New Delhi, Sep 28: Surprised that his team will open its campaign against India in the cooler confines of the picturesque Dharamsala, South Africa's T20 captain Faf du Plessis said the venue will be more conducive for his seam bowlers.
Having landed in the heat and humidity of Delhi, it will be a welcome change for Du Plessis and his boys as the temperature would be around 18-20 degree celsius in the evening during their inaugural T20 match.
"Yeah, I will be honest that I was quite surprised when I heard that we will be playing in Dharamsala first," Du Plessis told the media persons at the press conference today.
Having played for Chennai Super Kings against Kings XI Punjab at the venue, Du Plessis is happy that conditions will help his pacers.
"The great thing about T20 is that you will get to play at different venues. Dharamsala has a nice wicket with good pace and bounce. We would be looking to use those conditions with our quick bowlers," the South African T20 skipper said.
For Du Plessis, the split captaincy with Hashim Amla in Tests and AB de Villiers in ODIs is "working beautifully" for the team.
"I think it is working beautifully. Probably, the question mark was there from the management point of view. It is working great at the moment. Someone like AB with a lot on his plate can sit back and enjoy during T20s. That enables him to always remain in fresh mind. Hashim, as the Test captain, has extra responsibility and in T20s, he gives that over to me," Du Plessis tried to explain the philosophy.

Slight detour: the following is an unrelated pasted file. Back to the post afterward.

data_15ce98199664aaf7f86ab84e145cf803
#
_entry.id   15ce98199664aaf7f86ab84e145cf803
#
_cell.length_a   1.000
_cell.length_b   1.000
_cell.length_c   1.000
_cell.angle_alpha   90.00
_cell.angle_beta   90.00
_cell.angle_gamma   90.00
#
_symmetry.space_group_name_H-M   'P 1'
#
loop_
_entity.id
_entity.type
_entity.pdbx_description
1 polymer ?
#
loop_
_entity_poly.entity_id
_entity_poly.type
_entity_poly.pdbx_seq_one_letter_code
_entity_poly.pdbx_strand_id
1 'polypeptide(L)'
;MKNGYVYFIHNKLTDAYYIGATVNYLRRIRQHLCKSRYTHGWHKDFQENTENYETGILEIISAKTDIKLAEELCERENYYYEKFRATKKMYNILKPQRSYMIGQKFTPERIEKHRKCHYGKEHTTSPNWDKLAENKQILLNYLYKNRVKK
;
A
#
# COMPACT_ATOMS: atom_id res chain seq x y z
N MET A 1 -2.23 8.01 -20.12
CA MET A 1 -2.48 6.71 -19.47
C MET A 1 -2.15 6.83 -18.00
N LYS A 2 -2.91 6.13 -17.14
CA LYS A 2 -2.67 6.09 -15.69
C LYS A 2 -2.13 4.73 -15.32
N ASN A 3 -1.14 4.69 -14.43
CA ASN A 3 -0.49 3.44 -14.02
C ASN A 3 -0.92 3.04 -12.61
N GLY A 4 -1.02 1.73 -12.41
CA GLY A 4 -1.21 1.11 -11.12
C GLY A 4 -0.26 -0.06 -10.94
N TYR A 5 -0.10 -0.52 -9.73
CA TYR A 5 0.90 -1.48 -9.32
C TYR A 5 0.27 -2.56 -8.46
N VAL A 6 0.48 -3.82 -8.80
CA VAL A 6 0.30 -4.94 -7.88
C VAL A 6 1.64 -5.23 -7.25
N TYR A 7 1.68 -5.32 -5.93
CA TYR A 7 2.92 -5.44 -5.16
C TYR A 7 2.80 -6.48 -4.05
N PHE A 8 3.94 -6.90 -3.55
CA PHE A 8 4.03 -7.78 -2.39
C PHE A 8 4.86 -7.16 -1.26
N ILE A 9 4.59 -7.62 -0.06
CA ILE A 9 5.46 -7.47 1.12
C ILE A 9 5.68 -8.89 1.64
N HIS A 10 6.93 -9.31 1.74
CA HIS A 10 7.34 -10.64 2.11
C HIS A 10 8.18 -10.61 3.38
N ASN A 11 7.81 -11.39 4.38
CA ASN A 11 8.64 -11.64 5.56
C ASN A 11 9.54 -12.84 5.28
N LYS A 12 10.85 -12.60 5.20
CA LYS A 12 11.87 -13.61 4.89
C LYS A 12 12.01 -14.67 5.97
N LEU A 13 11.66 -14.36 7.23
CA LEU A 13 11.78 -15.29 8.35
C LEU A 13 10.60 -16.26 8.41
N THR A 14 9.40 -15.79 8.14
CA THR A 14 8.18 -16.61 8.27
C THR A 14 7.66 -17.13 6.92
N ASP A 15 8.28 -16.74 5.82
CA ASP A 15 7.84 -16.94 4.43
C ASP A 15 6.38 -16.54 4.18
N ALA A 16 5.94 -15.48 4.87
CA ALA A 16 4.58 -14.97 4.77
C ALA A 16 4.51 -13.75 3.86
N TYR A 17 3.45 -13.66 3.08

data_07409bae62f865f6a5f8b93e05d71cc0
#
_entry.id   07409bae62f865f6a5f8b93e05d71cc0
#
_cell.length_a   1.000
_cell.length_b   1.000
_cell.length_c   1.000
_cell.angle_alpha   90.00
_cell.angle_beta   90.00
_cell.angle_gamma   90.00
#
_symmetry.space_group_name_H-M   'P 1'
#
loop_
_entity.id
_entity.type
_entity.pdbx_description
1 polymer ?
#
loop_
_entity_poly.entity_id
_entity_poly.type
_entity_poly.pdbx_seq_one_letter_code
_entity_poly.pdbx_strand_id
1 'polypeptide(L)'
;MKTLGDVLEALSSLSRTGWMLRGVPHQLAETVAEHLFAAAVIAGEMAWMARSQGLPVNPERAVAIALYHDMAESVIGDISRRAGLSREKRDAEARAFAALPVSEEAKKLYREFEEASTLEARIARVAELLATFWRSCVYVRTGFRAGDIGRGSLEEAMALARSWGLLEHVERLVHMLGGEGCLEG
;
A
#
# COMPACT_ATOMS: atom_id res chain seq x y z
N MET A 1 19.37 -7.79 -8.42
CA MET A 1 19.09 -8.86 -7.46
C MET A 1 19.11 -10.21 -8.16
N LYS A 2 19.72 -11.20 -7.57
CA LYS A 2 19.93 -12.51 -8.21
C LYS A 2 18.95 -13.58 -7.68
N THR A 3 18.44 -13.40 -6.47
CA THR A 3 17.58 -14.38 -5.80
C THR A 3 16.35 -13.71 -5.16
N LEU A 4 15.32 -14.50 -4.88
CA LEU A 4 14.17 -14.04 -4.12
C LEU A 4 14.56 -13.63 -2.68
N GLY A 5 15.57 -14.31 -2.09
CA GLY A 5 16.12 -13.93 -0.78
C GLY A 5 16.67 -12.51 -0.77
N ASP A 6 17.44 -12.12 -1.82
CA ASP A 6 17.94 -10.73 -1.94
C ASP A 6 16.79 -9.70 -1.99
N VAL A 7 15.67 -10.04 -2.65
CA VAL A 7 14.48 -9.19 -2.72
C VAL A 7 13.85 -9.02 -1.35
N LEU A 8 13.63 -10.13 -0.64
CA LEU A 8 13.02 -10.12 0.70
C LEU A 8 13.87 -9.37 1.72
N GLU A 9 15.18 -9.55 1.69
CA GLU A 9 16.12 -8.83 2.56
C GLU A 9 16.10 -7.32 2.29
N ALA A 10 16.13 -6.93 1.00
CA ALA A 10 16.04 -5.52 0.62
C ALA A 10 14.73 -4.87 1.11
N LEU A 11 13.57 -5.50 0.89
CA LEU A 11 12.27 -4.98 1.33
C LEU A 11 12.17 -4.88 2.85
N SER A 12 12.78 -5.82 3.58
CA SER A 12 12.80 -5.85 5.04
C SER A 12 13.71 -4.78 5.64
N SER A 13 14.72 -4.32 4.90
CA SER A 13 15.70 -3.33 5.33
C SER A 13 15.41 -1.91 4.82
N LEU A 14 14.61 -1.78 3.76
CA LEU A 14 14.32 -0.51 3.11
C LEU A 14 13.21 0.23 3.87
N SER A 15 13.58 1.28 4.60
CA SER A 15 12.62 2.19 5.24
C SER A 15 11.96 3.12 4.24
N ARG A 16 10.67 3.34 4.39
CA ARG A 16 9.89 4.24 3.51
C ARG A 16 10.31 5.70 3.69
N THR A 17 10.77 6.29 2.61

For Du Plessis, there has been no clash of ideas or perspective with the other two leaders. "There has not been one instance that one has had different perspective. We have worked together and continue to learn from each other."
On a personal front, the dashing right-hander's injured knee is healing well as he also had a net session.
"My knee is looking good. I am very excited to be playing again. It was unfortunate that I missed the series against New Zealand."
For Du Plessis, the biggest challenge is to be ready for the first game of a 72-day long tour.
"The challenge for a long tour is spending too much time - 72 days. Relying on guys what they need to do to be ready for first game."